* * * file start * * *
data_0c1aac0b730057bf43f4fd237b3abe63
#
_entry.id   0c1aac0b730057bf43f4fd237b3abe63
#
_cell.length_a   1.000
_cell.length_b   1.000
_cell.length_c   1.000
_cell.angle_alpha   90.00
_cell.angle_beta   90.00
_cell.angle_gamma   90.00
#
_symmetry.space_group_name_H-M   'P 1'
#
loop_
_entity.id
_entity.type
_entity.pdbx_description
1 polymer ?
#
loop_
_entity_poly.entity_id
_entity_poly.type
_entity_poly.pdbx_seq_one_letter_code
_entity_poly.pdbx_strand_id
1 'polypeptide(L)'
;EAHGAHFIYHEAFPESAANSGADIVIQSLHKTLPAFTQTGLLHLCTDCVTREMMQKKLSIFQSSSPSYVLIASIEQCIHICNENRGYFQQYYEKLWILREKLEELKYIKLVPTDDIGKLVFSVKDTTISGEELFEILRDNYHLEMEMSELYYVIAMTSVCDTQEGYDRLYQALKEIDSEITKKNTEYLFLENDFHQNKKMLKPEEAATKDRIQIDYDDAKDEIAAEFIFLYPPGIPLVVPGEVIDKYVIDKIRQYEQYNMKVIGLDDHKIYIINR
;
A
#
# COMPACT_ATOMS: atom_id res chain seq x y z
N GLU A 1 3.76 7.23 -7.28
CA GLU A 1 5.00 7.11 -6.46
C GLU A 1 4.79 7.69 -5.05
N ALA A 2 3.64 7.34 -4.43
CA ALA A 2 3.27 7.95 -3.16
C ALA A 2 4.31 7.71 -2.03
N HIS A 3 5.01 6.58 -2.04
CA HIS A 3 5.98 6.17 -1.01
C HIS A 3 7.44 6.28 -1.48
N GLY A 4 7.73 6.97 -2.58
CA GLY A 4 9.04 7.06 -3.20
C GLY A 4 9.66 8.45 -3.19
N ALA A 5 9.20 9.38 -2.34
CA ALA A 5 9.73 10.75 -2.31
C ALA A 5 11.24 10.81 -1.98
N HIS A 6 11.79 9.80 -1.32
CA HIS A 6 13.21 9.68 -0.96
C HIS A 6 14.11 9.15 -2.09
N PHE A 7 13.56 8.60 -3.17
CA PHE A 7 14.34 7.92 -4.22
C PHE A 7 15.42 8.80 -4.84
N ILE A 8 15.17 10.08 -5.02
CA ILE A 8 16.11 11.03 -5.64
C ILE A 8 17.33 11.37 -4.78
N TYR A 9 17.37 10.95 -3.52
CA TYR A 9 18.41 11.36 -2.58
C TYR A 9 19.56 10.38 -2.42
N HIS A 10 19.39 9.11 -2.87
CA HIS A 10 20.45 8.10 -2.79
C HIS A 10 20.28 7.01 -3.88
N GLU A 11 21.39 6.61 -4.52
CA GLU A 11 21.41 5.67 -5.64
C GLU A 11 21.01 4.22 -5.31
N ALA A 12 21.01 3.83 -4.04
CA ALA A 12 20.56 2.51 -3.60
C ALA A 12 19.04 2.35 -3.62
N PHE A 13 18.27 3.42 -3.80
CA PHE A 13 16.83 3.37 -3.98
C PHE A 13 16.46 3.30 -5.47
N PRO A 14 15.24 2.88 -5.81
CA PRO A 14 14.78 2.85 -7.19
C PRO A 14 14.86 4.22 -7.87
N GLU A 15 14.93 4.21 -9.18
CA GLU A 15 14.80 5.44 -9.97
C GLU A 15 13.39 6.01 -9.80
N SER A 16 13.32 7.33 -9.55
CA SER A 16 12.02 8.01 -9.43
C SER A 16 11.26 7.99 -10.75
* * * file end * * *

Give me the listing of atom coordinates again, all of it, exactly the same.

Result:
data_0c1aac0b730057bf43f4fd237b3abe63
#
_entry.id   0c1aac0b730057bf43f4fd237b3abe63
#
_cell.length_a   1.000
_cell.length_b   1.000
_cell.length_c   1.000
_cell.angle_alpha   90.00
_cell.angle_beta   90.00
_cell.angle_gamma   90.00
#
_symmetry.space_group_name_H-M   'P 1'
#
loop_
_entity.id
_entity.type
_entity.pdbx_description
1 polymer ?
#
loop_
_entity_poly.entity_id
_entity_poly.type
_entity_poly.pdbx_seq_one_letter_code
_entity_poly.pdbx_strand_id
1 'polypeptide(L)'
;EAHGAHFIYHEAFPESAANSGADIVIQSLHKTLPAFTQTGLLHLCTDCVTREMMQKKLSIFQSSSPSYVLIASIEQCIHICNENRGYFQQYYEKLWILREKLEELKYIKLVPTDDIGKLVFSVKDTTISGEELFEILRDNYHLEMEMSELYYVIAMTSVCDTQEGYDRLYQALKEIDSEITKKNTEYLFLENDFHQNKKMLKPEEAATKDRIQIDYDDAKDEIAAEFIFLYPPGIPLVVPGEVIDKYVIDKIRQYEQYNMKVIGLDDHKIYIINR
;
A
#
# COMPACT_ATOMS: atom_id res chain seq x y z
N GLU A 1 3.76 7.23 -7.28
CA GLU A 1 5.00 7.11 -6.46
C GLU A 1 4.79 7.69 -5.05
N ALA A 2 3.64 7.34 -4.43
CA ALA A 2 3.27 7.95 -3.16
C ALA A 2 4.31 7.71 -2.03
N HIS A 3 5.01 6.58 -2.04
CA HIS A 3 5.98 6.17 -1.01
C HIS A 3 7.44 6.28 -1.48
N GLY A 4 7.73 6.97 -2.58
CA GLY A 4 9.04 7.06 -3.20
C GLY A 4 9.66 8.45 -3.19
N ALA A 5 9.20 9.38 -2.34
CA ALA A 5 9.73 10.75 -2.31
C ALA A 5 11.24 10.81 -1.98
N HIS A 6 11.79 9.80 -1.32
CA HIS A 6 13.21 9.68 -0.96
C HIS A 6 14.11 9.15 -2.09
N PHE A 7 13.56 8.60 -3.17
CA PHE A 7 14.34 7.92 -4.22
C PHE A 7 15.42 8.80 -4.84
N ILE A 8 15.17 10.08 -5.02
CA ILE A 8 16.11 11.03 -5.64
C ILE A 8 17.33 11.37 -4.78
N TYR A 9 17.37 10.95 -3.52
CA TYR A 9 18.41 11.36 -2.58
C TYR A 9 19.56 10.38 -2.42
N HIS A 10 19.39 9.11 -2.87
CA HIS A 10 20.45 8.10 -2.79
C HIS A 10 20.28 7.01 -3.88
N GLU A 11 21.39 6.61 -4.52
CA GLU A 11 21.41 5.67 -5.64
C GLU A 11 21.01 4.22 -5.31
N ALA A 12 21.01 3.83 -4.04
CA ALA A 12 20.56 2.51 -3.60
C ALA A 12 19.04 2.35 -3.62
N PHE A 13 18.27 3.42 -3.80
CA PHE A 13 16.83 3.37 -3.98
C PHE A 13 16.46 3.30 -5.47
N PRO A 14 15.24 2.88 -5.81
CA PRO A 14 14.78 2.85 -7.19
C PRO A 14 14.86 4.22 -7.87
N GLU A 15 14.93 4.21 -9.18
CA GLU A 15 14.80 5.44 -9.97
C GLU A 15 13.39 6.01 -9.80
N SER A 16 13.32 7.33 -9.55
CA SER A 16 12.02 8.01 -9.43
C SER A 16 11.26 7.99 -10.75